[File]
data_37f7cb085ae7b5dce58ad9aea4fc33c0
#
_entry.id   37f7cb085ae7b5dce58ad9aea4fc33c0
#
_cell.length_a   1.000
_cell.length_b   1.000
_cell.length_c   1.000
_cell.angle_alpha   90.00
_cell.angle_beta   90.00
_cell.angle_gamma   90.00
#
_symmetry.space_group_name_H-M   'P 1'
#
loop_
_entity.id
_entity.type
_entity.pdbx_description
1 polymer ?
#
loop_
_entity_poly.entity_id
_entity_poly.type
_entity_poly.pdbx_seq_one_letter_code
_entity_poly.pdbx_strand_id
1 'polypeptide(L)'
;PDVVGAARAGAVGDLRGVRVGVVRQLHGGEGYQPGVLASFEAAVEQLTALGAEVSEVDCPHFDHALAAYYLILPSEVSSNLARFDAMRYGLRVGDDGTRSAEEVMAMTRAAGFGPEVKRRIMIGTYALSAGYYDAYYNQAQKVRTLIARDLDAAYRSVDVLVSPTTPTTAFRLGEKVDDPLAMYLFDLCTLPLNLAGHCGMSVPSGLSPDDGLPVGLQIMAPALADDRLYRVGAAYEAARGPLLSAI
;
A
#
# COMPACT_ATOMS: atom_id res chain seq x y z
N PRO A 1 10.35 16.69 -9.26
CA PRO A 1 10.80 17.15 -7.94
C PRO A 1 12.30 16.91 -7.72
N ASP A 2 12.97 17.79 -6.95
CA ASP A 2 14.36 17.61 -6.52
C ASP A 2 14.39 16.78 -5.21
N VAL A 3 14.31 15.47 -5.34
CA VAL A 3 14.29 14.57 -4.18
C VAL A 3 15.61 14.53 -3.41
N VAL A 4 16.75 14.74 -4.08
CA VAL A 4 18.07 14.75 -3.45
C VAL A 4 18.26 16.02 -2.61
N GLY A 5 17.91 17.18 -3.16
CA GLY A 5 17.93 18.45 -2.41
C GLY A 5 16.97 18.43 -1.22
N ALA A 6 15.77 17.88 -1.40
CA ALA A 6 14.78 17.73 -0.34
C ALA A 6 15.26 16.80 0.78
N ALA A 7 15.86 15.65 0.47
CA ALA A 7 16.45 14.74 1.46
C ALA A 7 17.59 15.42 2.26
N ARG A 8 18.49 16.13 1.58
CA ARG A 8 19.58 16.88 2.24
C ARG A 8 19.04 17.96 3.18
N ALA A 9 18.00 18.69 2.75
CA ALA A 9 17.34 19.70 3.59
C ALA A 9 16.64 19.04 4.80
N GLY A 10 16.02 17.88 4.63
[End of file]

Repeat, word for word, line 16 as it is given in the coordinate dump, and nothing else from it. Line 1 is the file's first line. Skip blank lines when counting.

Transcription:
_entity.type